Lumping AEG Live into this conversation isn’t entirely fair because as written, it implies a causal relationship that may be coincidental. As I quoted yesterday, AEG Live encouraged festival executive producer Quint Davis to spend more on talent after the festival lost money in 2004, and AEG Live’s contribution to the festival’s bankroll makes many of those artists possible. 

But the separation into Haves and Have-Nots could also have something to do with the lack of credible local closers in the last few years. Trombone Shorty and Orleans Avenue is the only local band to close one of the big three stages three years in a row. While he has been on Acura, Maze has been on Congo Square and Gentilly has featured specialty shows—Preservation Hall Jazz Band’s 50th anniversary show, The Radiators reunion, and this year Dr. John’s all-star Louis Armstrong tribute

Outside of Shorty, who else can consistently draw and hold big stage audiences? Dr. John is closing a stage this year, but you have to go back to 1997 for the last time he closed one of the big stages—the precursor to the Acura Stage, the WWL/Ray-Ban Stage. If the city isn’t generating that sort of talent, what else can Jazz Fest do with those slots?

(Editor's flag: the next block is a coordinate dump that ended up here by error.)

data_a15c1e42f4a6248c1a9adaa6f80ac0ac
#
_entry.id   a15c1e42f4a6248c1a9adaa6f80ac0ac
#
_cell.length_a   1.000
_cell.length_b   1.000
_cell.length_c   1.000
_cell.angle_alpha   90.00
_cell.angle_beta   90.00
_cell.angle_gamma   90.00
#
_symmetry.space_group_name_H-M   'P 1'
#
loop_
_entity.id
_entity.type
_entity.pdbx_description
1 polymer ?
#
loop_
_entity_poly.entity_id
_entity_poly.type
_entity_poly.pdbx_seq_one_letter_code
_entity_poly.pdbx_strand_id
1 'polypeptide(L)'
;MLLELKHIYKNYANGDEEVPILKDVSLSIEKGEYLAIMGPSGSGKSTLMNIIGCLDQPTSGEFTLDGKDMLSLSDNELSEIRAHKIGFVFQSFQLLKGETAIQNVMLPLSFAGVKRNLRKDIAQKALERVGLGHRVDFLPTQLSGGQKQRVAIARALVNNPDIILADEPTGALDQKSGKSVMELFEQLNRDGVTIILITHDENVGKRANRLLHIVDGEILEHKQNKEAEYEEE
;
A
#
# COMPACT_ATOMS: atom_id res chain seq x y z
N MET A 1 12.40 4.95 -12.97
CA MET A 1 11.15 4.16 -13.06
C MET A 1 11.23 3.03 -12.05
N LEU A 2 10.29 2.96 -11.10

Another significant, related difference that has emerged is the way the festival has come to resemble a standard festival, with set lengths growing as the day goes on. In 1992, the average set length was 55 minutes, but 274 sets were within 10 minutes of that average—68 percent of the acts. Essentially, most people got the same time regardless of their stature and draw, but this year, only 44 percent of the acts—258—are within 10 minutes of the average, with 172 acts playing shorter than that and 57 playing longer, many much longer.

The changing distribution in terms of set lengths makes the festival seem less egalitarian and at odds with the utopian hopes many pin on it—fairly or not. And as the stars command bigger and bigger chunks of time and attention, Jazz Fest looks more and more like the commercial marketplace. I suspect many people have valued the festival for so long because it seemed like a respite from it.

Tomorrow: The Takeaway